Vapour Trails

aerobatic_jet_planes_vapor_trails

I have some good news, as well as sad tidings, for our regular QMTS readers; the 70 blogs written to date have received over 18,000 views since it was launched in June 2011.  There are hundreds of science blogs out there in cyberspace to read so our writers are really pleased with this outcome. It is interesting to note that, whilst the majority of readers live in Australia, a significant number have accessed and read this science blog from overseas.

Perhaps you have been wondering why this blog has ceased to be a weekly dispatch? Sadly, as a result of state budget cuts the QM seconded teacher program ended in December 2012.  QM would like to thank Education Queensland for their generous support over many years which enabled four of the brightest and the best teachers to extend their skills and professional development at the museum. Seconded teachers and QMTS blog writers Paul and Letitia have returned to the classroom and Narinda and Marcel are now working at Education Queensland as C2C curriculum writers. The regularity and nature of the content of this blog is likely to change over the course of this year.  The ‘blog quill’ has been handed over to the QM learning officers who will continue to support schools and families who are visiting the QM and Sciencentre.  We hope that further blog articles will eventuate that highlight what’s going on at the museum that celebrate the world of science, exhibitions and research.

Vapour trails

Just as jet planes left a vapour trail on a clear day after they flew over the Brisbane River  during daytime practice runs for the River Fire finale, the seconded teachers also left a visible trail behind them following their recent departure. This is in the form of several new Australian Curriculum linked learning resources which we hope that teachers will take time to investigate. This link will take you through to Queensland Museum Learning Resources; click on Australian Curriculum under the ‘Categories’ menu and you’ll see all the resources developed.

These new resources include:

  • Two PowerPoints designed for middle to upper primary children, highlight what our paleontologists and technical officers do ‘behind the scenes’ when new dinosaur bones are discovered. The two PowerPoints are prefixed with the title ‘I am a Scientist’.
  • ‘Rainy Day Rosie’ is a delightful digital story for younger P-2 learners to develop their understanding of the importance of water for all living things. The central character is Rosie, an inquisitive Rainbow Lorikeet.
  • The Three Dinosaurs’ is another story designed for young learners that is a digital fairy tale.  It is based on the story of The Three Billy Goats Gruff and uses Australian dinosaurs as the main characters.  The story also includes factual information about the dinosaurs based upon recent research and discoveries.
  • Additionally you’ll find ‘Squawks in the Night’ and Animals that Grow Up in Families’ – programs that were written and developed in 2012 which are well worth investigating. Word of mouth recommendations to fellow teachers count a lot so if you find these programs to be of value, please spread the word.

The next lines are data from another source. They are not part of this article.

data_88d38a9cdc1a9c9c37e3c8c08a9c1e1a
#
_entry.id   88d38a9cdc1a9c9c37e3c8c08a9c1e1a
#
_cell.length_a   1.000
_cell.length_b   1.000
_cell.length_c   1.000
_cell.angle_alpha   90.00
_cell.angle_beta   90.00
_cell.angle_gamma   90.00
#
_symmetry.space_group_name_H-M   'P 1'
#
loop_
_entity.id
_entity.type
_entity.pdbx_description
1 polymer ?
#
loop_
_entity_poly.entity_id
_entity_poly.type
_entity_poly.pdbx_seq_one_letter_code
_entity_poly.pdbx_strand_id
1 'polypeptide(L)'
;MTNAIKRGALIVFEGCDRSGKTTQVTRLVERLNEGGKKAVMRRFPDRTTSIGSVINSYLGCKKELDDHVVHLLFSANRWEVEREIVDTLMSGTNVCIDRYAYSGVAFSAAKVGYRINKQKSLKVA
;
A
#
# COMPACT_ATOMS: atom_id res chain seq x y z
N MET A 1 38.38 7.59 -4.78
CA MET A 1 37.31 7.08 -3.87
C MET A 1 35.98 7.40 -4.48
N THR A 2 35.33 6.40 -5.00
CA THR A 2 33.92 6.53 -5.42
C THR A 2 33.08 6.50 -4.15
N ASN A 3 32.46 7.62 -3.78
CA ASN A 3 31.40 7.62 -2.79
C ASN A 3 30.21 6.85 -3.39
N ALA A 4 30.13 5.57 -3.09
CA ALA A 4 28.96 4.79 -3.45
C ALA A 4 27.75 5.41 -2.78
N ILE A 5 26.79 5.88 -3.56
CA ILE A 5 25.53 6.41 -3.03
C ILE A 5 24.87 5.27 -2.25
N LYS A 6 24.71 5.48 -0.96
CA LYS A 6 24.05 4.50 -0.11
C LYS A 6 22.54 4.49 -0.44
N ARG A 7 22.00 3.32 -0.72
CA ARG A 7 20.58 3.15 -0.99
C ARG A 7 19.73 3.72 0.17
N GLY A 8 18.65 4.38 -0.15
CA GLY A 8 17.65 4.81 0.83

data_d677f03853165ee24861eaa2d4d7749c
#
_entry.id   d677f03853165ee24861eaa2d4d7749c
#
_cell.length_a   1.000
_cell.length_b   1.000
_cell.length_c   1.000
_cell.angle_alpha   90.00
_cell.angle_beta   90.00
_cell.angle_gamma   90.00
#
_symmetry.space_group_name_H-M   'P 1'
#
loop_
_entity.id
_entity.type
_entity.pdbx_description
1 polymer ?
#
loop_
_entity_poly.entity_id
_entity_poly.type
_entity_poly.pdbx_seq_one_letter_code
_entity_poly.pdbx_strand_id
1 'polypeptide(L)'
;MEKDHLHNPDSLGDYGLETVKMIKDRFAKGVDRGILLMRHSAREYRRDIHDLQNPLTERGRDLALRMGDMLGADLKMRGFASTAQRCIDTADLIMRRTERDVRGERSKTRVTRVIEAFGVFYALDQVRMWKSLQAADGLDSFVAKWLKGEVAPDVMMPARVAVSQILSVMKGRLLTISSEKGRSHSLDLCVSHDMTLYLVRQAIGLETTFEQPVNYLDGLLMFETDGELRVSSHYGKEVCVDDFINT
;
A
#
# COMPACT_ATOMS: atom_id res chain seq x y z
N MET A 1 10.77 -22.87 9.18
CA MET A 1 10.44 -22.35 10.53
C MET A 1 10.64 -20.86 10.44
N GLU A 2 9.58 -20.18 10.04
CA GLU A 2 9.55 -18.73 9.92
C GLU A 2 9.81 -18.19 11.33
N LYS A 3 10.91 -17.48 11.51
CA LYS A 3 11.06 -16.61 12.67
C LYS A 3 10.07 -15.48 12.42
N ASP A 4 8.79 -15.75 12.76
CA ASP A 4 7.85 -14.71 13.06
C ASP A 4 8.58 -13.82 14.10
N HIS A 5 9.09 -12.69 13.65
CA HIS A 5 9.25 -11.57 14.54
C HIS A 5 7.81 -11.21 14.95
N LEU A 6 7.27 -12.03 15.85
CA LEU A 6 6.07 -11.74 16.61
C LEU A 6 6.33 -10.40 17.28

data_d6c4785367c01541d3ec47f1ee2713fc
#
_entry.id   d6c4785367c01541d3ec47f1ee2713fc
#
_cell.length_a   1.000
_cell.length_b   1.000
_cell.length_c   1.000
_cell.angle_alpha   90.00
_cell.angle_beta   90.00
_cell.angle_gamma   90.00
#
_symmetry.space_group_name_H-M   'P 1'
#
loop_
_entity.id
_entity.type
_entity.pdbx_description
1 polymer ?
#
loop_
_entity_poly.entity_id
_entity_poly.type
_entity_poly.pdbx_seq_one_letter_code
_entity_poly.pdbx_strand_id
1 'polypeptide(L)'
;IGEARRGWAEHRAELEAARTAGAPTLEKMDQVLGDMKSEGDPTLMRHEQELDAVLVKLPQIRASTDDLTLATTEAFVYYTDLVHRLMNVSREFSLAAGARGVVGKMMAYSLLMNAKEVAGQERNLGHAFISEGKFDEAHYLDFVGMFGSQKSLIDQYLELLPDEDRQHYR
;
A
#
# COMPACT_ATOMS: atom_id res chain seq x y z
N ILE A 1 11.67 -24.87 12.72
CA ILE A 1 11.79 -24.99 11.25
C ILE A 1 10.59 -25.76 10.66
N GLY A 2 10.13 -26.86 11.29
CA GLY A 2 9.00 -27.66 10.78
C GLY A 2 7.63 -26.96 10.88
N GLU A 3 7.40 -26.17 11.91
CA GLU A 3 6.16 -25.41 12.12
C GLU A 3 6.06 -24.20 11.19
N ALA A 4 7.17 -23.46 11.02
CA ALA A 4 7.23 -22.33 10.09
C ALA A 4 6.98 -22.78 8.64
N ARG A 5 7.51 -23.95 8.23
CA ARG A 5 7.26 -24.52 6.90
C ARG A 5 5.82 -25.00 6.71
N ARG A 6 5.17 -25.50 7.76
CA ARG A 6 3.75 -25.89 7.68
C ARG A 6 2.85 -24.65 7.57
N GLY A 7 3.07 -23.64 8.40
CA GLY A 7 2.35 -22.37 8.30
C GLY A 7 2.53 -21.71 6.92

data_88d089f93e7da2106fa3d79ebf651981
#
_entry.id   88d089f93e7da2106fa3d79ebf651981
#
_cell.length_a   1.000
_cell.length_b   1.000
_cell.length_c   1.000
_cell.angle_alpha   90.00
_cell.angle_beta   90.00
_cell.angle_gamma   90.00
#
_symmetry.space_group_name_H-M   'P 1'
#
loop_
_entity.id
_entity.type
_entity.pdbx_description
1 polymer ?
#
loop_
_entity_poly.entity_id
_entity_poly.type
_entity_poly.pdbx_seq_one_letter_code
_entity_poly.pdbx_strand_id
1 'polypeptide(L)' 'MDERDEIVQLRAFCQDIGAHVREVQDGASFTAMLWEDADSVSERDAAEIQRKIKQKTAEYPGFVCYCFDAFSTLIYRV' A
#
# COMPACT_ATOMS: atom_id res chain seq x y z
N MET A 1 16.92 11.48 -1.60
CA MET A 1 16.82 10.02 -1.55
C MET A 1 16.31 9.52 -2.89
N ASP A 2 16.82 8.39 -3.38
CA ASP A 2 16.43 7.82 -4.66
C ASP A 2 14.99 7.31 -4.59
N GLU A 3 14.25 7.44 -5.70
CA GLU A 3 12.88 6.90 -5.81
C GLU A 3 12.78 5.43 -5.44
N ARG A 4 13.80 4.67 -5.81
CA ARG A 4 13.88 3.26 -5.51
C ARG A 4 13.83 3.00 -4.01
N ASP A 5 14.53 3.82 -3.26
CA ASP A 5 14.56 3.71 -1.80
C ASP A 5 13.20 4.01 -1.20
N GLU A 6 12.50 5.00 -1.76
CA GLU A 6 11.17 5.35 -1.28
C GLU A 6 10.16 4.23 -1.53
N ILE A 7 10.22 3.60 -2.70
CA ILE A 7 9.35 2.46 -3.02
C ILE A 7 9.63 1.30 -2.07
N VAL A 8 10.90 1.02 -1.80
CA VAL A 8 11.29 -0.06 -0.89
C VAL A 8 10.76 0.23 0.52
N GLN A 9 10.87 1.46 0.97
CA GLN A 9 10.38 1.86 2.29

A second vapour trail and good piece of news is that Education Services Australia (ESA) has recognised the high quality of the learning resources developed at the Queensland Museum. Several of the resources outlined in past QMTS blogs have been flagged by ESA as being useful for teachers to use nationally as the Australian Curriculum begins to roll out across all states and territories.   Our Aboriginal and Torres Strait Island resources for example provide a unique and well-informed perspective on science as they were created by an aboriginal curator and educator working collaboratively with other museum experts. The national collection of recommended learning resources can be accessed through Scootle by all government, Catholic and independent schools who have registered.

On that positive note I too am signing off from my leadership role of the team and wish all readers an early Happy Easter, and to teachers everywhere, all the best for the rest of the term.

Farewell from the QM Strategic Learning Team(L - R: David, Narinda, Letitia, Marcel)

Farewell from the QM Strategic Learning Team
(L – R: David, Narinda, Letitia, Marcel)

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About David Milne

David is an international educator with thirty-five years experience of professional and strategic development, managing change and evaluating effective practice in different education and cultural sectors. David worked at the Queensland Museum (QM) for 7 years. He led the Strategic Learning team who developed many award-winning web-based learning resources and education kits. David was formerly a member of the academic staff at the University of Queensland, an international school principal and an education consultant. He is currently a freelance writer and researcher.
This entry was posted in Biodiversity Research, Early Years, Science Learning Resources and tagged . Bookmark the permalink.

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